More than three million people have fled Syria’s civil war, the United Nations’ refugee agency (UNHCR) said Friday as the three-year exodus showed no sign of slowing. The record figure - more than the entire combined populations of New Hampshire, Rhode Island and Vermont - comes amid “horrifying” conditions inside the country including “cities where populations are surrounded, people are going hungry and civilians are being indiscriminately killed,” the agency said. A further 6.5 million people have been displaced within Syria, meaning that "almost half of all Syrians have now been forced to abandon their homes and flee for their lives.”
"The Syrian crisis has become the biggest humanitarian emergency of our era, yet the world is failing to meet the needs of refugees and the countries hosting them," Antonio Guterres, U.N. High Commissioner for Refugees, said in the statement. The majority remain in neighboring countries, with the highest concentrations in Lebanon (1.14 million), Turkey (815,000) and Jordan (608,000), the UNHCR said. Some 215,000 refugees are in Iraq with the rest in Egypt and other countries.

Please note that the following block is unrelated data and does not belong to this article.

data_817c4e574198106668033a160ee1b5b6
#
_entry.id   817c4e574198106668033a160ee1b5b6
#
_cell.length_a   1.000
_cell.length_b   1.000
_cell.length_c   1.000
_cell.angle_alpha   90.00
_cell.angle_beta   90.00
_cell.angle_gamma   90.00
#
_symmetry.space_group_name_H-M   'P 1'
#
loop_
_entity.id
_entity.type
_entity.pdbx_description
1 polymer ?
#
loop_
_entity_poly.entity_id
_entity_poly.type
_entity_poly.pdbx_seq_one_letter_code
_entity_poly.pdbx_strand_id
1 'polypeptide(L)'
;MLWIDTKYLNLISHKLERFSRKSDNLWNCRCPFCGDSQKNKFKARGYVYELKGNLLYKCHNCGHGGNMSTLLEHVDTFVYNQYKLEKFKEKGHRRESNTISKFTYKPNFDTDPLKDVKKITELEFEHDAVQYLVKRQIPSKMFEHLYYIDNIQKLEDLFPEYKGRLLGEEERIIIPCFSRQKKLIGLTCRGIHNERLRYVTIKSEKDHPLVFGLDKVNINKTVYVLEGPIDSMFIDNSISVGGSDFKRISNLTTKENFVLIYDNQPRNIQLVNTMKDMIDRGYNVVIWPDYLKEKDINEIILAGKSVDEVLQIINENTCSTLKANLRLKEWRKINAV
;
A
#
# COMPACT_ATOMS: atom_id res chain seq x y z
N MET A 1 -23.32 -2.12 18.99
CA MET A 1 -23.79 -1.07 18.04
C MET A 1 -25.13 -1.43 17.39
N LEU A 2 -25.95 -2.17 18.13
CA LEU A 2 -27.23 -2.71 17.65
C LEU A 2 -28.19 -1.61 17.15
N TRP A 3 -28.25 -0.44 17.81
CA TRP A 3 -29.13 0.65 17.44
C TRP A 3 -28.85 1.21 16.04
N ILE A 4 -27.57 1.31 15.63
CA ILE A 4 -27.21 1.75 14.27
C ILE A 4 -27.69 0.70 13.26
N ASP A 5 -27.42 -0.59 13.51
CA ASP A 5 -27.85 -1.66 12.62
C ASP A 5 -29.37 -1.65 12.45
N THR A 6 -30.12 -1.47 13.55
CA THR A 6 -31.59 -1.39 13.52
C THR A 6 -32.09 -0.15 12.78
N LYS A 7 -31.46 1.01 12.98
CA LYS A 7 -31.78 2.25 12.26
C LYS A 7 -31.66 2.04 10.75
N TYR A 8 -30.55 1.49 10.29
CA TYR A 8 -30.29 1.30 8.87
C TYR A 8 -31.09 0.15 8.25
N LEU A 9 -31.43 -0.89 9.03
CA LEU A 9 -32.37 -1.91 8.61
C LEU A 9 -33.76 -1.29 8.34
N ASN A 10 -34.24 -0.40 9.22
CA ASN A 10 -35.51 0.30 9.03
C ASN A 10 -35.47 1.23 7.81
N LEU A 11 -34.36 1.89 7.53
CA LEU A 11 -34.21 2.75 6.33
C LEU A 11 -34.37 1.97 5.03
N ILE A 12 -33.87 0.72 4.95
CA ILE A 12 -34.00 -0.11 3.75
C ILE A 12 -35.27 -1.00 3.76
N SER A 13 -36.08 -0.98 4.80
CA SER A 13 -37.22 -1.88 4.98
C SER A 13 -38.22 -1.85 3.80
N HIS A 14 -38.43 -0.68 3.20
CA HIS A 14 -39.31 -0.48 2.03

More than 191,000 people were killed in the first three years of Syria's civil war, a U.N. report said last week in what U.N. High Commissioner for Human Rights Navi Pillay called a "wholly avoidable human catastrophe".
- Militants Seize U.N. Peacekeepers in Golan Heights
- Thanks, ISIS: War Against Militants Boosts Kurds' Cause
- American Suicide Bomber Says He Was Watched by FBI